Foreign Account Tax Compliance Act (FATCA) is a US law that attempts to force foreign financial institutions to report balances, receipts, and withdrawals in accounts that belong to Americans. If a bank or financial institution does not file such reports, the IRS will charge a 30% withholding tax on income from those investments.
The United States is the only country in the world which taxes based on citizenship rather than residency, on worldwide income of individuals, in the same manner as residents.
- U.S. Treasury official concedes promise of “reciprocity” falls short
- ‘IGAs’ no protection for firms, subject to cancellation by U.S. at will
- ABA: “no indication or evidence suggesting that the Treasury conducted the required due diligence for entering into such an automatic exchange” with Mexico
Darth Vader: I am altering the deal. Pray I don’t alter it any further.
Lando Calrissian: [to himself] This deal is getting worse all the time!
– from Star Wars: Episode V – The Empire Strikes Back (1980)
Two weeks after the release of purportedly final regulations on foreign financial institutions (FFIs) to implement the Foreign Account Tax Compliance Act (FATCA), the predictable (and predicted) chorus of hosannas from compliance vendors is in full swing. Faced with 544 pages of mind-numbing and confusing mandates (up from the draft of “only” 388 pages of last year), vendors literally banking on a FATCA compliance goldmine are renewing their call for FFIs to fall into line and pay up.
While the vendors are no doubt doing quite well for themselves at the expense of firms (some of which expect to spend $100 million each to comply with FATCA, and already have dozens of employees solely devoted to that task) – and of course of consumers, onto whom these expenses will be shifted – it isn’t clear that FATCA itself is doing as well.
Why? Because the U.S. Treasury Department’s ability to enforce FATCA directly, on each and every FFI on the planet is highly questionable. Instead, they need the active cooperation of foreign governments who have to be scared into signing intergovernmental agreements (IGAs), whereby the foreign “Partner” (as euphemistically termed in FATCA-talk) will enforce this American law against its own institutions and citizens.
So far, however, Treasury’s actual achievement in obtaining signed IGAs continues at a slow pace, as noted by Nigel Green, CEO of deVere Group. This is a particular problem with respect to major countries in Europe and elsewhere which require at least the appearance of even-handedness in the form of the so-called “Model 1” version of the IGA, which promises data exchange with the U.S. based on “reciprocity.”
Pretense of “reciprocity” exposed
No one who has read “Model 1” IGA (such as the agreement signed with the United Kingdom, unsurprisingly the first country to submit to Washington’s diktat) has any illusions that the supposedly “reciprocal” agreement is anything of the sort. While pursuant to Article 2(a) of the IGA the non-U.S. “Partner” governments must force their FFIs to provide what amounts to FATCA’s entire spectrum of invasive and expensive-to-collect financial data on “U.S. persons,” wherever they may be resident, the American side promises (pursuant to Article 2(b)) to provide only information on certain interest “Partner”-country residents derive from domestic U.S. institutions.
What is the reason for the mismatch on what is supposed to be a two-way street? The Treasury Department claims it is providing under Article 2(b) of the IGA only information pursuant to authority they already have under current law. (As will be further discussed below, even that claim is already subject to challenge from some in Congress.)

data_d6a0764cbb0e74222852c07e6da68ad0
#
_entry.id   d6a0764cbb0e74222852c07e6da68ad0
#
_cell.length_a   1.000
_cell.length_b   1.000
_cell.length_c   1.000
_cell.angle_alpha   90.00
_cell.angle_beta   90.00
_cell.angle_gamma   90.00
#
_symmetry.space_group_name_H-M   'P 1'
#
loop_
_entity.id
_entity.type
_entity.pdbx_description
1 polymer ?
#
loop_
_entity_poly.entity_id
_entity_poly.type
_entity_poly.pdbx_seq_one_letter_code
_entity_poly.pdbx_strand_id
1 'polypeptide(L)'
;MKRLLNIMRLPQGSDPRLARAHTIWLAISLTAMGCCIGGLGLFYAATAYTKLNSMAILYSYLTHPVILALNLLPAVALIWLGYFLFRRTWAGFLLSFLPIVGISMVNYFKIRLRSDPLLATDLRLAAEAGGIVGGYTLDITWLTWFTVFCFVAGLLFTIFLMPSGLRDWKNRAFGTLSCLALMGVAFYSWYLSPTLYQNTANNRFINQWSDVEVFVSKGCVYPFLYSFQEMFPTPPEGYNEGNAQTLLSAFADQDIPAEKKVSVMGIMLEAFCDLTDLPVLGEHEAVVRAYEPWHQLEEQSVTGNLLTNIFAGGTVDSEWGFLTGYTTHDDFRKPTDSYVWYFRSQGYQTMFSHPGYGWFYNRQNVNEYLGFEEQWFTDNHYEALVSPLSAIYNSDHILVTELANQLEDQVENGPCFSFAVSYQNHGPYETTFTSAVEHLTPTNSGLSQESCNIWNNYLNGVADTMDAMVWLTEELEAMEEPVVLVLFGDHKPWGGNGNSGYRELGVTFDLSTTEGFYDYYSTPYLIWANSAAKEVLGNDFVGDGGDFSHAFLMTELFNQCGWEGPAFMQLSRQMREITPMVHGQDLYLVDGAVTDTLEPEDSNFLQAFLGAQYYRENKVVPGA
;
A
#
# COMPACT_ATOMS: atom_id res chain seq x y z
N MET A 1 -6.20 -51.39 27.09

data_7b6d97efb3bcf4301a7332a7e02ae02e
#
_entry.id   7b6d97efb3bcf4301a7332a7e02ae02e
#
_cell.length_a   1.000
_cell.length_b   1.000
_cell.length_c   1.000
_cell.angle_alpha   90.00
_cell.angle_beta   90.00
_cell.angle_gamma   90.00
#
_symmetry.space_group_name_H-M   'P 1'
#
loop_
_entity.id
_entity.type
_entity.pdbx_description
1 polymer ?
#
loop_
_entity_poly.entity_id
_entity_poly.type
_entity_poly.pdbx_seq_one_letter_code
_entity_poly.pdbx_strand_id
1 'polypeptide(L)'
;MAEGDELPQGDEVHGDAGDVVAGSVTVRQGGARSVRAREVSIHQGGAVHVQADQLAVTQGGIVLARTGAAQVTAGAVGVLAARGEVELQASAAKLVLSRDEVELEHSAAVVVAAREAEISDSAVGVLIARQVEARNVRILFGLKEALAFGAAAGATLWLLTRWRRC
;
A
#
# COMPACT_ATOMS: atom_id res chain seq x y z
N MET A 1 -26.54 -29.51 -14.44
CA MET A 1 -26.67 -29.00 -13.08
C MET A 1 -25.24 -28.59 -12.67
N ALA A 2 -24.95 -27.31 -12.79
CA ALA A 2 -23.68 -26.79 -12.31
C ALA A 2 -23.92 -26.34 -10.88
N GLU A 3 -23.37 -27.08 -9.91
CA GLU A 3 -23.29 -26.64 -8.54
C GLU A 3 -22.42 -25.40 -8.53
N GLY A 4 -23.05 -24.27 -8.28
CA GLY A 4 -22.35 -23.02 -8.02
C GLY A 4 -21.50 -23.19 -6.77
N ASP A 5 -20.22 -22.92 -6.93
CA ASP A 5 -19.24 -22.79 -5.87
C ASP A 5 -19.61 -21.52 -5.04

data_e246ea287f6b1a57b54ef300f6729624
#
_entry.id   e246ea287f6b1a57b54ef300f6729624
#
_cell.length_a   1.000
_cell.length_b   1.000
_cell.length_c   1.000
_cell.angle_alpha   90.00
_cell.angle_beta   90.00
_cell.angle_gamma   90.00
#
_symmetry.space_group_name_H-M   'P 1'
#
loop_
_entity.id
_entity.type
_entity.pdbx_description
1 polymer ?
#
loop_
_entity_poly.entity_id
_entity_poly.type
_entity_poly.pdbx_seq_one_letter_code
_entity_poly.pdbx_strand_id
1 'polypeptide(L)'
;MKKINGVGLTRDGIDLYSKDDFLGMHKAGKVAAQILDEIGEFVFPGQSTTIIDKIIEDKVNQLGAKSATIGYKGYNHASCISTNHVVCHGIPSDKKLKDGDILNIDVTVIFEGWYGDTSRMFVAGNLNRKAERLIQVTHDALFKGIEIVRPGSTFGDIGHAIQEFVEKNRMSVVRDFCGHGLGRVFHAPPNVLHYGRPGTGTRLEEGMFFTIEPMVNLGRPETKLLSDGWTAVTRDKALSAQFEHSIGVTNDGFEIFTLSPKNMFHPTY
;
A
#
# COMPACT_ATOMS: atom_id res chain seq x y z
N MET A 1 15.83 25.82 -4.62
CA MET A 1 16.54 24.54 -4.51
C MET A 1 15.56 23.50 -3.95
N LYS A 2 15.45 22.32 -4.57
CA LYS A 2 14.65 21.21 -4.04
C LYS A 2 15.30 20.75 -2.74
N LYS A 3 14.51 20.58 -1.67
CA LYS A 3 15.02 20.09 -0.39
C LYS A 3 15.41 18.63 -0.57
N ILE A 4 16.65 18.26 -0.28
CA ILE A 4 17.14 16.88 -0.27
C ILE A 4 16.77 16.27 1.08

But that’s OK! Under Article 6(1) of the IGA, the Treasury Department solemnly promises the “Partner” government (here, the UK) that the asymmetry between U.S. and “Partner” obligations is only temporary:
Reciprocity. The Government of the United States acknowledges the need to achieve equivalent levels of reciprocal automatic information exchange with the United Kingdom. The Government of the United States is committed to further improve transparency and enhance the exchange relationship with the United Kingdom by pursuing the adoption of regulations and advocating and supporting relevant legislation to achieve such equivalent levels of reciprocal automatic exchange.
It would be hard to suggest with a straight face that the “Partner” country officials who negotiated this deal actually believe this commitment any more than the U.S. officials who made it. Chances of implementation and passage of such legislation are slim to none, and they all know it.
But at the same time, it’s important that the public façade of “reciprocity” be maintained that this is a genuine, mutually beneficial exchange. It’s one thing for the officials on both sides to acknowledge with a wink and a nod behind closed doors what’s really going on – the capitulation of the “Partner” to a unilateral U.S. demand, backed up with the threat of sanctions. But letting the whole wide world know that is another thing entirely. In particular, it’s important that citizens of the “Partner” country be kept in the dark that their government is not only compromising their sovereignty (par for the course) but is sticking them with a massive bill for higher consumer costs and for tax funds used to enforce FATCA domestically – and not even getting much of anything in return.
Recently, however, somebody blabbed:
Although the United States has committed to achieving reciprocity regarding the exchange of financial transaction information under the Foreign Account Tax Compliance Act, domestic banks are not subject to the same reporting requirements as are their foreign counterparts, an Internal Revenue Service official said Jan. 25.
According to Ted Setzer, manager of IRS’s Large Business & International Division, although existing requirements on U.S. banks will provide other governments with similar information required of foreign banks under FATCA, “clearly existing U.S. rules don’t require U.S. financial institutions to provide the exact same information that a foreign institution has to under FATCA.” [ . . . ]